1Addi Bischoff et al. (>10)
Meteoritics & Planetary Science (in Press) Open Access Link to Article [https://doi.org/10.1111/maps.13821]
1Institut für Planetologie, University of Münster, Wilhelm-Klemm-Str. 10, 48149 Münster, Germany
Published by arrangement with John Wiley & Sons
On October 7, 2008, the asteroid 2008 TC3 exploded as it entered the Earth’s atmosphere, producing significant dust (in the atmosphere) and delivering thousands of stones in a strewn field in Sudan, collectively known as the Almahata Sitta (AhS) stones. About 600 fragments were officially recovered in 2008 and 2009. Further rocks were collected since the fall event by local people. From these stones, 249 were classified at the Institut für Planetologie in Münster (MS) known as MS-xxx or MS-MU-xxx AhS subsamples. Most of these rocks are ureilitic in origin (168; 67%): 87 coarse-grained ureilites, 60 fine-grained ureilites, 15 ureilites with variable texture/mineralogy, four trachyandesites, and two polymict breccias. We identified 81 non-ureilitic fragments, corresponding to 33% of the recovered samples studied in Münster. These included chondrites, namely 65 enstatite chondrites (43 EL; 22 EH), 11 ordinary chondrites (OC), one carbonaceous chondrite, and one unique R-like chondrite. Furthermore, three samples represent a unique type of enstatite achondrite. Since all AhS stones must be regarded as individual specimens independent from each other, the number of fresh ureilite and enstatite chondrite falls in our meteorite collections has been increased by several hundred percent. Overall, the samples weigh between <1 and 250 g and have a mean mass of ~15 g. If we consider—almost 15 years after the fall—the mass calculations, observations during and after the asteroid entered the atmosphere, the mineralogy of the C1 stones AhS 91A and AhS 671, and the experimental work on fitting the asteroid spectrum (e.g., Goodrich et al., 2019; Jenniskens et al., 2010; Shaddad et al., 2010), the main portion of the meteoroid was likely made of the fine-grained (carbonaceous) dust and was mostly lost in the atmosphere. In particular, the fact that C1 materials were found has important implications for interpreting asteroid 2008 TC3’s early spectroscopic results. Goodrich et al. (2019) correctly suggested that if scientists had not recovered the “water-free” samples (e.g., ureilites, enstatites, and OC) from the AhS strewn field, 2008 TC3 would have been assumed to be a carbonaceous chondrite meteoroid. Considering that the dominating mass of the exploding meteoroid consisted of carbonaceous materials, asteroid 2008 TC3 cannot be classified as a polymict ureilite; consequently, we state that the asteroid was a polymict carbonaceous chondrite breccia, specifically a polymict C1 object that may have formed by late accretion at least 50–100 Ma after calcium–aluminum-rich inclusions.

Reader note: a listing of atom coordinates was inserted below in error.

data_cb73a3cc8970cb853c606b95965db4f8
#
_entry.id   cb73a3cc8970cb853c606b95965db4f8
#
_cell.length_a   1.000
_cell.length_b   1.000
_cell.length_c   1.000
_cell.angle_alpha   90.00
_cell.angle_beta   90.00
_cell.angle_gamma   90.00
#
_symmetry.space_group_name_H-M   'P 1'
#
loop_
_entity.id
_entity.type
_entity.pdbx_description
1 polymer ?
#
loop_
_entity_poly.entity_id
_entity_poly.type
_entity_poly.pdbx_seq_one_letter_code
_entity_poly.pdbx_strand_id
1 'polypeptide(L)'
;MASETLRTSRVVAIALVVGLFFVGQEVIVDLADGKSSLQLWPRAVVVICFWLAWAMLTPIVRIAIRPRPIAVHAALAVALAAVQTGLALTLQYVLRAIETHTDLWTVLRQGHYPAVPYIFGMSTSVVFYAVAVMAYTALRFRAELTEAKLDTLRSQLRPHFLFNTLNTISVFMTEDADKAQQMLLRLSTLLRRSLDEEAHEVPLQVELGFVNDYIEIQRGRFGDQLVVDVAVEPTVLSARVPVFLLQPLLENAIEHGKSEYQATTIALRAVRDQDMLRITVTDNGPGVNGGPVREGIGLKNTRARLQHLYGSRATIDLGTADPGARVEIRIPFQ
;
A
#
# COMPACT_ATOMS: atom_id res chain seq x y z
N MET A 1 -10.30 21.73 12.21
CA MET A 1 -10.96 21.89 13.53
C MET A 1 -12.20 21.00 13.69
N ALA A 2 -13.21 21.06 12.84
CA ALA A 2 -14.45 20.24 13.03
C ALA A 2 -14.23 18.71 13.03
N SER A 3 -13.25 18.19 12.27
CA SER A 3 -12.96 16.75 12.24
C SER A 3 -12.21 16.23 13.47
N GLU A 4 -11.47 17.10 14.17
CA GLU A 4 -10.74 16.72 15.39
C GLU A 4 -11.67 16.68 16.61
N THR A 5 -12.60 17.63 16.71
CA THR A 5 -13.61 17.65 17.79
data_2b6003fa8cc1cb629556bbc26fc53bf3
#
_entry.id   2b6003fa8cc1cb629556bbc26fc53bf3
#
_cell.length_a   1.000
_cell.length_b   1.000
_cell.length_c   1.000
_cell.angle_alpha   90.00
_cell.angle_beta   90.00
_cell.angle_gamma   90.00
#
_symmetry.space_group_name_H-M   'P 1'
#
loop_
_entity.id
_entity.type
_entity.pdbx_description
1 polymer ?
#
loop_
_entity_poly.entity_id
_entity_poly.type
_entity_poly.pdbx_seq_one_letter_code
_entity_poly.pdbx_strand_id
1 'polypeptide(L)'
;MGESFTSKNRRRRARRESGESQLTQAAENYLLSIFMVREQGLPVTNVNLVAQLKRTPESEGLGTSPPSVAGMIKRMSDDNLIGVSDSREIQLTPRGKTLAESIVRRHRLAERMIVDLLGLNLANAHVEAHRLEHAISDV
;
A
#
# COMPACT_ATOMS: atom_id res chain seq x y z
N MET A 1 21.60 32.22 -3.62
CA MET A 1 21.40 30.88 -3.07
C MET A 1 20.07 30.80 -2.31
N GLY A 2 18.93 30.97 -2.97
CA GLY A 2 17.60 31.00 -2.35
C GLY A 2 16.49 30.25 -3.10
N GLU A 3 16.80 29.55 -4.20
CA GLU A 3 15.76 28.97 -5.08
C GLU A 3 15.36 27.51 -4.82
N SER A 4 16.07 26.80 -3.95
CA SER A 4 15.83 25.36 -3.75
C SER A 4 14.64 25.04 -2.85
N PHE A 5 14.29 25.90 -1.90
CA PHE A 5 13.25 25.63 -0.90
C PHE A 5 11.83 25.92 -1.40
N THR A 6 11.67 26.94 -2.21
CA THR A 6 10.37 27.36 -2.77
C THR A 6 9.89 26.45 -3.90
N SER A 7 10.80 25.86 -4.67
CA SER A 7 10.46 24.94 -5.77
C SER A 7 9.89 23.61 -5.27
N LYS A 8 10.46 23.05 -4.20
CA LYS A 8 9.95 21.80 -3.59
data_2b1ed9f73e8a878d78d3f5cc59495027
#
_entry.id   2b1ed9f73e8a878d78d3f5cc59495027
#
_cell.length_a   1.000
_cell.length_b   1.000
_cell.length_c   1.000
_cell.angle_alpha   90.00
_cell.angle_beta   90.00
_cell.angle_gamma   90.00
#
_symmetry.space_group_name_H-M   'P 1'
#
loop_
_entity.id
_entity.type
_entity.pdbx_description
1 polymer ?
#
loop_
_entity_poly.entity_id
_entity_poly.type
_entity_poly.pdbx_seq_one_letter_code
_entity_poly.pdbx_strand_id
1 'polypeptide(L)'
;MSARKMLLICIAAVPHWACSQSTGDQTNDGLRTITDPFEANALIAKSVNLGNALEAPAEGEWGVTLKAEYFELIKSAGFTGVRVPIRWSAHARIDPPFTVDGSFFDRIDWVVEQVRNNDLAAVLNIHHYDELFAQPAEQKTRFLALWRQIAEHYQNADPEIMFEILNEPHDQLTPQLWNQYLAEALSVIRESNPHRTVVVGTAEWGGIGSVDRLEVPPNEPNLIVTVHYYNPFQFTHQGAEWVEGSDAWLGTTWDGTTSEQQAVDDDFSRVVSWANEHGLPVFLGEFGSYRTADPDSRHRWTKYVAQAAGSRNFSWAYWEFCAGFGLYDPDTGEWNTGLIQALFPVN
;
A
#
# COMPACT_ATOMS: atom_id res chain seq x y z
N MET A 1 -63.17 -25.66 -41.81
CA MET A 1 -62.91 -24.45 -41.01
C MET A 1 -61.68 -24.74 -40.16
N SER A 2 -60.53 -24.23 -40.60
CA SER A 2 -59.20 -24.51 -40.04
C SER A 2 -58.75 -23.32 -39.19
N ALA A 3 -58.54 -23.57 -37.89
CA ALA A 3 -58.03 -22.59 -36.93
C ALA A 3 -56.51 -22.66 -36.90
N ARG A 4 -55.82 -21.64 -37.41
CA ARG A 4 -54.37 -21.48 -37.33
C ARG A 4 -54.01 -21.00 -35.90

1Addi Bischoff et al. (>10)